Footsie gallops to record high

Shares on Wall Street could not sustain their latest dramatic surge yesterday. But their gain the previous day, along with a further slide in sterling's exchange rate, helped shares in London set a record.

The FTSE 100 index climbed by nearly 14 points to close at 4,341. Across the Atlantic, investors took advantage of the Dow Jones index bursting through the 7,000 barrier on Thursday to take profits yesterday, despite new figures signalling the absence of immediate inflationary pressures in the American economy. The index was 29 points lower at 6,992 in closing trade. The Dow's gain of more than 1,000 points in only four months reflects investors' optimism about the strength of the US economy, although some experts remain fearful that share prices could fall sharply from their giddy heights. Just two months ago Alan Greenspan, chairman of the Federal Reserve, warned about the "irrational exuberance" of the financial markets.

A batch of statistics yesterday showed an unexpected fall in prices charged by manufacturers in January, along with flat industrial production and unchanged consumer confidence. The general picture was one of steady growth putting no pressure on the Federal Reserve to increase interest rates in the near future. Jonathan Basile, an economist at HSBC Markets in New York, described the figures as "Fed-friendly".

Marilyn Schaja, an economist at Donaldson, Lufkin and Jenrette, said: "The economy is slowing down from the torrid pace of the fourth quarter."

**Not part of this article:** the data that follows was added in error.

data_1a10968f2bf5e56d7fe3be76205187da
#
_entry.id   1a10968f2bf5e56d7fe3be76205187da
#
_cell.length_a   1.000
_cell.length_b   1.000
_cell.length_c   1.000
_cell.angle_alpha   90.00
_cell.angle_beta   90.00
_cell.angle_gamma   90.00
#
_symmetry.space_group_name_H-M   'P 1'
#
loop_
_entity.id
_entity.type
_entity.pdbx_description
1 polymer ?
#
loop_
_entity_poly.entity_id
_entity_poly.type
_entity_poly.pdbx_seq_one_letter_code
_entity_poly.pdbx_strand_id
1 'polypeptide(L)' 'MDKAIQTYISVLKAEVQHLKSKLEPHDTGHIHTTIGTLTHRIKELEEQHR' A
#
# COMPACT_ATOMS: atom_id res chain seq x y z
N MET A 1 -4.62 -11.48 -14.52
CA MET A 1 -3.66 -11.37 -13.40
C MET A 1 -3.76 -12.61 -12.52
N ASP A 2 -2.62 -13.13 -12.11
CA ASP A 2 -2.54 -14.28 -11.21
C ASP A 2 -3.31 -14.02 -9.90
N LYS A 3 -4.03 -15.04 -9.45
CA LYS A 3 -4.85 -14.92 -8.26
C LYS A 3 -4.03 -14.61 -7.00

The harsh winter explained the absence of any increase in industrial output last month. Snow and storms led to a fall in hours worked in manufacturing and mining.

Energy output rose sharply, also thanks to the weather, and output of business equipment - mainly computers and trucks - built up speed. Analysts said the total production figure was likely to rebound in February. Even with the wintry slowdown, manufacturing output last month was 5.1 per cent higher than a year earlier.

Yet the continuing recovery in industry has not yet fed through into higher prices at the factory gate.

Separate figures showed that these fell by 0.3 per cent last month, their first decline since October 1994.

Lower oil prices accounted for the unexpectedly good news, and should feed into producer prices for the next few months.

Separately, the University of Michigan's index of consumer sentiment was unchanged between January and February.

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